Blacks Blast Bush for Katrina Response

by Lydia Saad

Most believe racism was responsible for delays in providing relief

GALLUP NEWS SERVICE

PRINCETON, NJ -- Whites and blacks have sharply differing reactions to the federal government's response to Hurricane Katrina, with blacks more likely than whites to believe that racial bias was a factor in slowing the government's response, and blacks especially critical of President Bush's performance.

Aside from Bush, whites and blacks have similar perspectives on how various entities handled themselves in the Hurricane Katrina disaster. Most whites and blacks agree that FEMA, state and local Louisiana authorities, and New Orleans residents did a poor job initially, but that in recent days each has been doing a good job.

There is much more of a racial divide in assessments of Bush. Only 15% of blacks versus 49% of whites say Bush did a good job initially. Only 36% of blacks versus 63% of whites say Bush has been doing a good job in recent days.

Blacks See Racial Bias at Work

There is a wide racial gap in perceptions of the role that the hurricane victims' socioeconomic status played in the federal government's willingness to get involved. The vast majority of blacks believe the government was slow in rescuing people specifically because the people affected are primarily black, and also because they are poor. Whites overwhelmingly reject these explanations.

These perceptions likely explain why blacks tend to be more likely than whites to report feeling anger in response to Hurricane Katrina and its aftermath (76% of blacks vs. 60% of whites).

At the same time, nearly all whites and blacks say they have felt sadness, and close to 8 in 10 have felt shock.

Blacks' Basic Ratings of Bush Haven't Changed

Whether the New Orleans crisis has harmed Bush's reputation in the black community or merely reinforced pre-existing criticism of him is not entirely clear. On the surface, it appears as if the federal response to Hurricane Katrina has not changed blacks' fundamental perceptions of Bush or the Republican Party -- perceptions that were already quite negative.

The percentage of blacks approving of the job Bush is doing as president is 14% today, little different from the 15% recorded in August. Similarly, the percentage of blacks holding a favorable view of the Republican Party is now 16%, versus 18% earlier this year.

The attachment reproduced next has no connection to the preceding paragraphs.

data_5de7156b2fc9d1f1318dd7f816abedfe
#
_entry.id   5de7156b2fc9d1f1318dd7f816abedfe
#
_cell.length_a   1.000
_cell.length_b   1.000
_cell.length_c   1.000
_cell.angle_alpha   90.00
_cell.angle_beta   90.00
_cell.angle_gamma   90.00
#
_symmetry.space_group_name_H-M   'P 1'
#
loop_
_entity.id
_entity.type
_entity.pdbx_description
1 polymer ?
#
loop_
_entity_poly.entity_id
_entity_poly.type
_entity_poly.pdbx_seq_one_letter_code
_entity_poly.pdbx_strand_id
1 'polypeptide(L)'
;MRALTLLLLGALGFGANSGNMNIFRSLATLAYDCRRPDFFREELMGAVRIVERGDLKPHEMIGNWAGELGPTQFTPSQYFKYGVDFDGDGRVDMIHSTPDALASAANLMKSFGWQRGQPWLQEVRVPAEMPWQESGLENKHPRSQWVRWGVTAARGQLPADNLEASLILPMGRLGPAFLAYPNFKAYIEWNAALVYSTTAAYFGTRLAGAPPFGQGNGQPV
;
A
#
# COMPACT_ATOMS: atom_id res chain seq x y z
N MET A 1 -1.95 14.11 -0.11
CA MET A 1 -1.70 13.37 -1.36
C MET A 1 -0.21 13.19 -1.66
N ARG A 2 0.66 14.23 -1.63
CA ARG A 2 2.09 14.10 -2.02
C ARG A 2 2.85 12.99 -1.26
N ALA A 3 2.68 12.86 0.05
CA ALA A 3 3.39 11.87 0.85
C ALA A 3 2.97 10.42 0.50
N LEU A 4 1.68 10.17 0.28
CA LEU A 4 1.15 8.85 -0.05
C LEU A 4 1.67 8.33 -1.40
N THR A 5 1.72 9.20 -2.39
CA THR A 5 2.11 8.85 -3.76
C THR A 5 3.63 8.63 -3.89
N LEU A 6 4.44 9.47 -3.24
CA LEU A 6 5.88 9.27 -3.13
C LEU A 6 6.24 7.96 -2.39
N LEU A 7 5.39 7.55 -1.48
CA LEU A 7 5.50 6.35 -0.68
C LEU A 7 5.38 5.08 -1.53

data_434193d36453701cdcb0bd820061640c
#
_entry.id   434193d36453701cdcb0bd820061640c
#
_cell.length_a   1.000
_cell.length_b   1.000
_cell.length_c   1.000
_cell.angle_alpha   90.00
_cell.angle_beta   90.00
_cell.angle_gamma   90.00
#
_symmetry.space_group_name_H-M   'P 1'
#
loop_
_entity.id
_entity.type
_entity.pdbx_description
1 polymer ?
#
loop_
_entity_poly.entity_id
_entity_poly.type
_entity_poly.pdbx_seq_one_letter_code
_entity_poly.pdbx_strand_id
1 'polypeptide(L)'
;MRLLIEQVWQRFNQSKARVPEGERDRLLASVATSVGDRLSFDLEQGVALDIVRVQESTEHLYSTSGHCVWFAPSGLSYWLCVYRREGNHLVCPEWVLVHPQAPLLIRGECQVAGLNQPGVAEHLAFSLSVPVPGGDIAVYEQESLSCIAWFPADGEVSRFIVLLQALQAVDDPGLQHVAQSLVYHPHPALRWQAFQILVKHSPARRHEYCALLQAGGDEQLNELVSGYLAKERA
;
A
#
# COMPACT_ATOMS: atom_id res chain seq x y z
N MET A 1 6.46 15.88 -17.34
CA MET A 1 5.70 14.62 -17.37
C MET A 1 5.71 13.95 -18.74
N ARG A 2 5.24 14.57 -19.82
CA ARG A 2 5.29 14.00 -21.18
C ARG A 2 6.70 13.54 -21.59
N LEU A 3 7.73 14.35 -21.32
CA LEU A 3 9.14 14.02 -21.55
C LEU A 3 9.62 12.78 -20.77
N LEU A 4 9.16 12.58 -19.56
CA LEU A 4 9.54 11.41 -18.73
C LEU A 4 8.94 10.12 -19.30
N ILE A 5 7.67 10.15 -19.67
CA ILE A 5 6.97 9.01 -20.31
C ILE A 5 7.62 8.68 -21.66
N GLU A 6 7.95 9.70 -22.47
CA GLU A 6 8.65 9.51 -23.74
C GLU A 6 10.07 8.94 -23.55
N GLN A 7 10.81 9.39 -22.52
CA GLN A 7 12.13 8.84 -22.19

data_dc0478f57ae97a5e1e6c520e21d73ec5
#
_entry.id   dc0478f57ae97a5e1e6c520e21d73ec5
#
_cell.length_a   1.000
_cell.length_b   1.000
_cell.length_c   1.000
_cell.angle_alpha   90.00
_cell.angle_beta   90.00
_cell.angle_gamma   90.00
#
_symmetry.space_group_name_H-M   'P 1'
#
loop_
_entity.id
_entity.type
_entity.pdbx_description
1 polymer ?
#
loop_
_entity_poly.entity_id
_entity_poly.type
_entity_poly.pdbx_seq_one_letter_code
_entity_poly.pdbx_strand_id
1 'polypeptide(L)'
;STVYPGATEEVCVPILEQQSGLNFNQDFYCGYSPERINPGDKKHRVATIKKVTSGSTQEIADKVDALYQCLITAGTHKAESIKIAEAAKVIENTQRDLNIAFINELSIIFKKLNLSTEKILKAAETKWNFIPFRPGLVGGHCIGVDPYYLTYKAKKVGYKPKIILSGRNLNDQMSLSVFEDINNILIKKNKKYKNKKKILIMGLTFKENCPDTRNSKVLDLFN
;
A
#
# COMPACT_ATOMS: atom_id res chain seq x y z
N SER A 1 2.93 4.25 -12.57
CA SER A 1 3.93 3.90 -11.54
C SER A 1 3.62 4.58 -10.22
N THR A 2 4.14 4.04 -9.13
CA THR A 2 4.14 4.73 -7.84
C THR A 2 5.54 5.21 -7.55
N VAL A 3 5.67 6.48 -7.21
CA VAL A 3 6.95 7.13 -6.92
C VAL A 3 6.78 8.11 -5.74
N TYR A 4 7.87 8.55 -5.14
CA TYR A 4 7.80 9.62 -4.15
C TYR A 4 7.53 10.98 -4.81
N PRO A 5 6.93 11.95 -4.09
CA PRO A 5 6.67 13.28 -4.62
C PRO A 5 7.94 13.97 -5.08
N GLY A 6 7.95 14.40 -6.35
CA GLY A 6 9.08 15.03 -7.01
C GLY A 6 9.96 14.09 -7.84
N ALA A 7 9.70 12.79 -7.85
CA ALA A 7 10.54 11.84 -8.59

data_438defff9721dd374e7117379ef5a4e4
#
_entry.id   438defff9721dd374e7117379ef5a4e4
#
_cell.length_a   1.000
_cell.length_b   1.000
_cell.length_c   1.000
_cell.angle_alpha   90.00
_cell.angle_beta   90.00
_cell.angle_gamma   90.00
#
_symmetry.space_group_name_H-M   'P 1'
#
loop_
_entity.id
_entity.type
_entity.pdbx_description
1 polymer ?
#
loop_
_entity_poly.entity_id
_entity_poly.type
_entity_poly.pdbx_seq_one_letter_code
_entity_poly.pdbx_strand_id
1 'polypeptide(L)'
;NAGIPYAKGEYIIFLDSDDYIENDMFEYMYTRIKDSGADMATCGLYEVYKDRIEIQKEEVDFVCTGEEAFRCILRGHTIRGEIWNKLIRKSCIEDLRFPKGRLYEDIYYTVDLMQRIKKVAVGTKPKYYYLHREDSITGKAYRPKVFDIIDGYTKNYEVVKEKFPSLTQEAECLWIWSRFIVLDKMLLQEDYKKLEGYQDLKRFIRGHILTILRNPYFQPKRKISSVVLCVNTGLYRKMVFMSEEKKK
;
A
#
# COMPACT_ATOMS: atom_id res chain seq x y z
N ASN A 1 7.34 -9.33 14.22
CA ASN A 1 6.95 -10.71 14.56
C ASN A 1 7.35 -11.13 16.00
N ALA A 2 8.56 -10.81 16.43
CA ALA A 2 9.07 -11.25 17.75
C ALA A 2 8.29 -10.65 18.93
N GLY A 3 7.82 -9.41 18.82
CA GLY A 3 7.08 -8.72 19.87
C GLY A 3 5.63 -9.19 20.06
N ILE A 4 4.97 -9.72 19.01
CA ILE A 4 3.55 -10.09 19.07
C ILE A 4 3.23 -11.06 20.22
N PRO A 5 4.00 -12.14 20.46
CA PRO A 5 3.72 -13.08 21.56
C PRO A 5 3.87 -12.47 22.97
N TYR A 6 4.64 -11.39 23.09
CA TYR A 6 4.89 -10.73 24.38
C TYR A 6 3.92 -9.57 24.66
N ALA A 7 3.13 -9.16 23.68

Finding Fault

While Bush appears to be the focal point for blacks' anger about the less-than-optimal government response to Hurricane Katrina, blacks as well as whites find plenty of blame to go around.

About 7 in 10 whites, and a similar proportion of blacks, believe that the government agencies in New Orleans responsible for dealing with natural disasters could have been better prepared to respond to Hurricane Katrina.

When asked whether the mayor of New Orleans, the residents of New Orleans, Bush, or no one is most to blame for the fact that so many residents were trapped in New Orleans after the hurricane, the plurality of blacks (37%) cite President Bush. However, the combined percentage who blame either the mayor of New Orleans (20%) or the residents themselves (11%) is nearly as large.

Whites spread out their blame more evenly. About one-quarter each blame the mayor, the residents, and no one, while the fewest number of whites (15%) blame Bush.

Whites and blacks are in much closer agreement in their evaluations of FEMA Director Michael Brown (who has subsequently resigned his position). Only about one in five whites and blacks view Brown favorably, while about half view him unfavorably.

Much greater disparity is seen in blacks' and whites' reactions to New Orleans Mayor Ray Nagin. Most blacks have favorable impressions of Nagin, who is black, while whites are about evenly divided in their assessments of him.

Not only do blacks perceive racial bias in the federal government's handling of the post-Katrina situation, but when asked to choose between two explanations for why the government had difficulty responding, most blacks opt for the more critical reason. Fifty-six percent of blacks say it was due to "neglecting domestic needs like emergency preparedness and infrastructure." The slim majority of whites, 51%, choose the more benign explanation of "bureaucratic inefficiency."